Following Jacob Jegher’s recent post, I’d like to add some observations from the BAI conference, regarding P2P. This functionality, which has been talked about for years, is usually portrayed in “social” or “casual” P2P context (as American Banker puts it, the “let’s split the dinner bill” crowd). Usage has been low, partially due to consumers’ lack of awareness or of use case understanding. In fear of oversimplifying, there are a couple of systematic reasons for low usage too — the lack of a seamless network effect (i.e., anyone can send money to anyone, without registration processes), and the lack of a direct bank-to-bank (i.e., no intermediary) transfer capability. Among the rash of P2P announcements, there appears to be 3 distinct models adopted by tech vendors to overcome these systematic barriers. The first is a bottom-up model, creating a network among bank clients — Fiserv and CashEdge/Firethorn fall in this category. Another model is to help banks interface with PayPal, but without registration and intermediary requirements for P2P senders — FIS and S1 appear to be taking this route. The final model is to leverage the payment brands’ networks to move money directly between banks — Obopay tried a version of this with MasterCard and ClairMail is in now in a position to support Visa’s future efforts. It will take a while before we find out which model will win, or if there will be multiple models at the same time. A deciding factor will be the tricky (and expensive) matter of raising consumers’ awareness and understanding of use cases. Because of this, bank-agnostic large brands (e.g., MasterCard, PayPal, Visa) with healthy marketing budgets will be in the best position to to move the market. The question is how much they’re willing to do so — as consumers are extremely sensitive to pricing, it’s not clear how much revenue P2P holds for industry players (especially in comparison to traditional merchant markets). The recent wave of press releases may provide a hint of the future revenue opportunity and consequential marketing efforts. There was scant mention of consumer pricing in the releases, as most tech players will leave this up to the banks. This sounds to me like a recipe for fees initially being charged, but with eventual migration to near $0 pricing (“customer retention” being the argument to offset banks’ costs…). Hmmm, on-line bill pay redux?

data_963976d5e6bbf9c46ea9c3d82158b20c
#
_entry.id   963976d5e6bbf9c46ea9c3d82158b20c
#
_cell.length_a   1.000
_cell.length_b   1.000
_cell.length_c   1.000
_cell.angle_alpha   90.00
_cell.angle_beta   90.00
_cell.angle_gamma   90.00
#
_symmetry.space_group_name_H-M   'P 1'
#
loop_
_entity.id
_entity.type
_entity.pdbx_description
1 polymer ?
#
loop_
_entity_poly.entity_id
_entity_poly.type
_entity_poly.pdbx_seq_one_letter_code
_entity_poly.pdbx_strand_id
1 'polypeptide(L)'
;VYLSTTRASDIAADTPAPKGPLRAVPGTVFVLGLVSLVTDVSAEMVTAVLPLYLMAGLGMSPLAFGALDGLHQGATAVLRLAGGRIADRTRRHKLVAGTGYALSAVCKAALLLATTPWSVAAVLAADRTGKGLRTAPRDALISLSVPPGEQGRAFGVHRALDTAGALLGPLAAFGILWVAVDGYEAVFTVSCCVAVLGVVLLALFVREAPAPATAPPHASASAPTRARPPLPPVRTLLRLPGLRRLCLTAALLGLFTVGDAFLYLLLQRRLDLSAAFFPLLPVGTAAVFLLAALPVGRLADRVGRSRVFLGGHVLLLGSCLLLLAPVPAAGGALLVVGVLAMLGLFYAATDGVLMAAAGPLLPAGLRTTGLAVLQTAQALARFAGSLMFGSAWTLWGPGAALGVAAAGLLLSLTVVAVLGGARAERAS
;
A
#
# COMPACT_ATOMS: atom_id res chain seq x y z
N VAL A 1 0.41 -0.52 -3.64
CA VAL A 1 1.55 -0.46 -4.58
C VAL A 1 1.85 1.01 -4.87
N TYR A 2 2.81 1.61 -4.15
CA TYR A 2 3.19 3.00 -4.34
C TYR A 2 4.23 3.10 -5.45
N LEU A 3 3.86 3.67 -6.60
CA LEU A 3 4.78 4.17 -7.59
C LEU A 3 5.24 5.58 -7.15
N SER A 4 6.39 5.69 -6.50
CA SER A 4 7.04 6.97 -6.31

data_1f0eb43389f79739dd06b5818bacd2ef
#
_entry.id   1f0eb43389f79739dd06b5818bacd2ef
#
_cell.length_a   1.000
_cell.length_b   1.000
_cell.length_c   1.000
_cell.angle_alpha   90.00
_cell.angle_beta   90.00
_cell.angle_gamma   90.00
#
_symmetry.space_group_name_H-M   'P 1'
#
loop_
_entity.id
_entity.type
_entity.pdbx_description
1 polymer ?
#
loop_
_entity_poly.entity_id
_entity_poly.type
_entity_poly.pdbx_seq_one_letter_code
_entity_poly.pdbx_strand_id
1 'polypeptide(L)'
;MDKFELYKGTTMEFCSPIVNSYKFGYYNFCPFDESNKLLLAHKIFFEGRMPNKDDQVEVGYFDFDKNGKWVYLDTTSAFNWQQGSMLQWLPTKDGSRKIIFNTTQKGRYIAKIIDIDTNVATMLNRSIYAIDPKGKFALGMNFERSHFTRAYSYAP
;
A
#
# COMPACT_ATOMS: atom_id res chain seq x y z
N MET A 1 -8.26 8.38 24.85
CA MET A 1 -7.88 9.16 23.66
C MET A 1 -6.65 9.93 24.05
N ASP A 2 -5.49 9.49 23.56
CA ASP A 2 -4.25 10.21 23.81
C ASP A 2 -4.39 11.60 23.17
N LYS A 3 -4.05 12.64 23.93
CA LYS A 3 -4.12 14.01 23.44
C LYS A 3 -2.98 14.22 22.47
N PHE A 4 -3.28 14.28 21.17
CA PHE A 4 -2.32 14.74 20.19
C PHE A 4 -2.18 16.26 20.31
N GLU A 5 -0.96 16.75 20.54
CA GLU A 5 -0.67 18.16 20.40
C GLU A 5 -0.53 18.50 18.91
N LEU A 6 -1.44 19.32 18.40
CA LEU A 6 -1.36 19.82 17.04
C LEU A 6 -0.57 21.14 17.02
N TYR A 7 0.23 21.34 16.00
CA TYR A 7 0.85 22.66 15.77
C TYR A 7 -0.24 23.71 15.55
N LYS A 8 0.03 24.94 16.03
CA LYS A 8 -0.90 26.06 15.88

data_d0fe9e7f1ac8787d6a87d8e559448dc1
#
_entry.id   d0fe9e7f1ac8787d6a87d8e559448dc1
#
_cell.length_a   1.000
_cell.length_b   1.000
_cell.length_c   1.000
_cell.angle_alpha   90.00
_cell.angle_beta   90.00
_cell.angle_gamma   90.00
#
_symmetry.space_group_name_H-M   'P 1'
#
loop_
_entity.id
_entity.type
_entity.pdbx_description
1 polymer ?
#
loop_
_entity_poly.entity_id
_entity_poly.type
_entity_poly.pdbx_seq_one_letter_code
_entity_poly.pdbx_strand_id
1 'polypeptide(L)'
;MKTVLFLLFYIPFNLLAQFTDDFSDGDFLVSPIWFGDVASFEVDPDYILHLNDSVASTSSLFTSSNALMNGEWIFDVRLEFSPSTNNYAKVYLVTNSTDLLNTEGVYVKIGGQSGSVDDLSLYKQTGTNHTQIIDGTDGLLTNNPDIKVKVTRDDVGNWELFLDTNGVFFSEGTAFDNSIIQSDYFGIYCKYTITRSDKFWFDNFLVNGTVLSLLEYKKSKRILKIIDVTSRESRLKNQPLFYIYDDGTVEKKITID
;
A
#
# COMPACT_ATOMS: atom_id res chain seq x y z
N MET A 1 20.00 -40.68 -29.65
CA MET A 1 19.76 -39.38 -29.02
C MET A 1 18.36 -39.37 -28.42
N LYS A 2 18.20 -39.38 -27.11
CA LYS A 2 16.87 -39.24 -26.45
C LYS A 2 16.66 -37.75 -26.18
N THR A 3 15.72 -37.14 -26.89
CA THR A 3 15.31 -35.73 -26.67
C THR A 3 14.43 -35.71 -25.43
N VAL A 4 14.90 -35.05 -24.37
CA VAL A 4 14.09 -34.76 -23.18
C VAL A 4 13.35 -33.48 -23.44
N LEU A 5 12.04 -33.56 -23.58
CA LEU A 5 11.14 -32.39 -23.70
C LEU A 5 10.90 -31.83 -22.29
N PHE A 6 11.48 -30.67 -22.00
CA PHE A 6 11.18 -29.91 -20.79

SEPA’s sDD (small ‘s’, big ‘DD’)